This tool will remove the DNS changer trojan from your system and restore normal operation. This malware is most commonly encountered purporting to be a video codec required to view content on pornography sites.
You could hear, in the customer's tone of voice, the moment of comprehension.
"Has the website loaded sir? You will find some information about the malware and a link to download the tool to fix it."
"Oh that's great, thank you so much! Let's see now. Uh huh. Mhm.
... ah. Thanks a lot, goodbye!" *click*
The other was in a similar role supporting the Xbox and Xbox 360. One guy phoned up saying his 360 wouldn't turn on at all, no lights, nothing. That's usually a power supply problem, so I got him to check the power supply was plugged in. He'd already done that - fair enough. I asked him how it was connected to the mains - he was using one of those multi-socket extension cords. At this point I found out that the lamp also connected to this extension wasn't working either. He went on a mission to find where the extension lead was plugged in, and came back to tell me he'd found the problem.
What was it? The extension cord went around the back of his armchair in a nice big loop... and plugged back into itself!
One that always sticks in my mind was one that one of our boffins (I work in a research Lab) came out with. We have a shared printer on each floor of the lab, the boffin came in and said the printer was low on toner on the 3rd floor and could we change it. Normally we don’t we just ask the user to give the toner a shake and it’s good for a few more hundred pages, anyway I said to the boffin “ok could you give it a shake, and got the classic answer “what the printer?” Now these printers are HP Laserjet 4300DTN (extra paper trays) so weigh in at around 30kg!
I used to work for a charity giving computer training (word processing, spreadsheets and the like) to special needs groups. We had both a wee "school" where a friend and I managed to blag a Netware3 license from the Uni and we set up a small "Office" network, but also an outreach program, where housebound individuals were given a PC, they were given worksheets, one of our Tutor/Befrienders would spend a couple of hours a week with them, and they submitted their work on 3.5 floppy disks (remember them :) which were collected by our drivers.
One day, one of the folk on the outreach program rang and said that she couldn't save anything, her PC wasn't working. I asked a few questions, but it was quite clear that she wasn't able to really help, so I asked Henry, our driver to collect it and bring to the office so I could look at it.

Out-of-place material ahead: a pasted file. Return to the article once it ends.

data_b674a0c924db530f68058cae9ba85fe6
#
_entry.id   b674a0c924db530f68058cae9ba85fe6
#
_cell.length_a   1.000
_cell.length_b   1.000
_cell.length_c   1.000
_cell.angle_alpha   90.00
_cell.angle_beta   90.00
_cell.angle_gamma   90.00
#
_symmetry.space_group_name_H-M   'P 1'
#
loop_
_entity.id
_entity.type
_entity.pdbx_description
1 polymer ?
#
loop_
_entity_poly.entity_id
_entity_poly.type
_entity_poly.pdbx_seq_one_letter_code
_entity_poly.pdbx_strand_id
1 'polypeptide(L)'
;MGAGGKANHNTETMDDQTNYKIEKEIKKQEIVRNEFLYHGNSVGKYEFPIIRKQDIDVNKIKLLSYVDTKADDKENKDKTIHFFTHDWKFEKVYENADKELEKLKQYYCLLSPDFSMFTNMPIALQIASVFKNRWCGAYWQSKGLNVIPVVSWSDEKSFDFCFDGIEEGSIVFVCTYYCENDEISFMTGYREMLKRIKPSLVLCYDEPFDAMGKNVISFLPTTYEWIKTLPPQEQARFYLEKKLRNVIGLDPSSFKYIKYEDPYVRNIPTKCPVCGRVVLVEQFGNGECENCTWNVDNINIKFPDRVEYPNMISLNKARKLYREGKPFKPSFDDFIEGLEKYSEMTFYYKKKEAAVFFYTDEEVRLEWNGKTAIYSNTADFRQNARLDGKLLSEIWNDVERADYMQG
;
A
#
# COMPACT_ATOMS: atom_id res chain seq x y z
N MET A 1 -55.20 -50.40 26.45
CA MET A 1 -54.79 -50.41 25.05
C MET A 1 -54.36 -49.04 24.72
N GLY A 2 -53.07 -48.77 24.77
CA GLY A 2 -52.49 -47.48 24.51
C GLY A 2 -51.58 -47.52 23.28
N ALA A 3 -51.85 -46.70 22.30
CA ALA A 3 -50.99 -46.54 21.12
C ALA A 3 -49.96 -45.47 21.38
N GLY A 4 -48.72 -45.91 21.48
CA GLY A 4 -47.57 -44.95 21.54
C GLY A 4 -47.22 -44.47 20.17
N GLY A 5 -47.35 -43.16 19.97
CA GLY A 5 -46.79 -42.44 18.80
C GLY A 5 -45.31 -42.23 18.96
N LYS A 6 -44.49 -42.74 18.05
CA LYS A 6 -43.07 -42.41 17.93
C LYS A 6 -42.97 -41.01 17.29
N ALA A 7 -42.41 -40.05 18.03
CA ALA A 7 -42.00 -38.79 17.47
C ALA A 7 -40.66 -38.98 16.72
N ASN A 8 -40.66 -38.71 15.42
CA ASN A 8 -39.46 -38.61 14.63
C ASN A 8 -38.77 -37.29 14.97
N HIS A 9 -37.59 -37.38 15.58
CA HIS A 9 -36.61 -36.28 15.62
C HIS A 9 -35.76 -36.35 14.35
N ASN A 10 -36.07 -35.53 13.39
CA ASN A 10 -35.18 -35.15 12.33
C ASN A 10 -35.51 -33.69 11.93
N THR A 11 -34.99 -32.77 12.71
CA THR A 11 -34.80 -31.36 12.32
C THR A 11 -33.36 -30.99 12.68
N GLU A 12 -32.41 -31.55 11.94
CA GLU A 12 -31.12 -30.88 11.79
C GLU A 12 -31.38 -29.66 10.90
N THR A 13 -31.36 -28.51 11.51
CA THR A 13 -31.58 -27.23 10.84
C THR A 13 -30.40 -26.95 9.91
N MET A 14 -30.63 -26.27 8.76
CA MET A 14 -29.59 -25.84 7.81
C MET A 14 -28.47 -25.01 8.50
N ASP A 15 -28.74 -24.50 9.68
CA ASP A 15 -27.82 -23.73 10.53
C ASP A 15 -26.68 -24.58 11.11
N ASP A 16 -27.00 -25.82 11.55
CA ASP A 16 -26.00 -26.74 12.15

As soon as it arrived, I put it on the desk, and without even switching it on, I knew the problem - when I put it down, it sounded like a money box. I opened the machine, took out the floppy drive and shook it - a shower of coins fell out. I rang the lass concerned, and asked if her baby was now mobile. She said yes, it's lovely. I said, aye, it is - he thinks the floppy drive is his money box...and that's why you couldn't save anything. She asked me then how the machine was......
"Well, there's no change yet", was my reply.
I could be cruel about the severely dyslexic users given free PC's in some asinine Government program, very few of which could read "Connect" on a button. Not their fault of course, it's the moronic politicians and civil servants who think such ailments can be banished by spending money on PC's :-(
I could marvel at the optimism of the Italian running the French version of Windows 95, who seemed to think schoolboy French involved fluency :-)
But I think the man who wins the prize has to be the one who double-clicked on "Connect to the Internet" and got nowhere. He called me, who, ever anxious to please, asked him if he could hear his modem dialling, imitating the sound to help. He said he couldn't hear anything, so I asked if his modem was turned on: he replied "I don't have a phone line" :-)
"I could be cruel about the severely dyslexic users given free PC's in some asinine Government program, ("
Well, I made it through a Phd and seem to be able to manage to plug my PC in, thanks very much, the pictures help. And I've written a couple of textbook chapters over the years. Wonderful things, spellchecks.
Some of my students found the cheap (not free) Government PCs quite useful as well as it happens, especially the one who is now a qualified physiotherapist.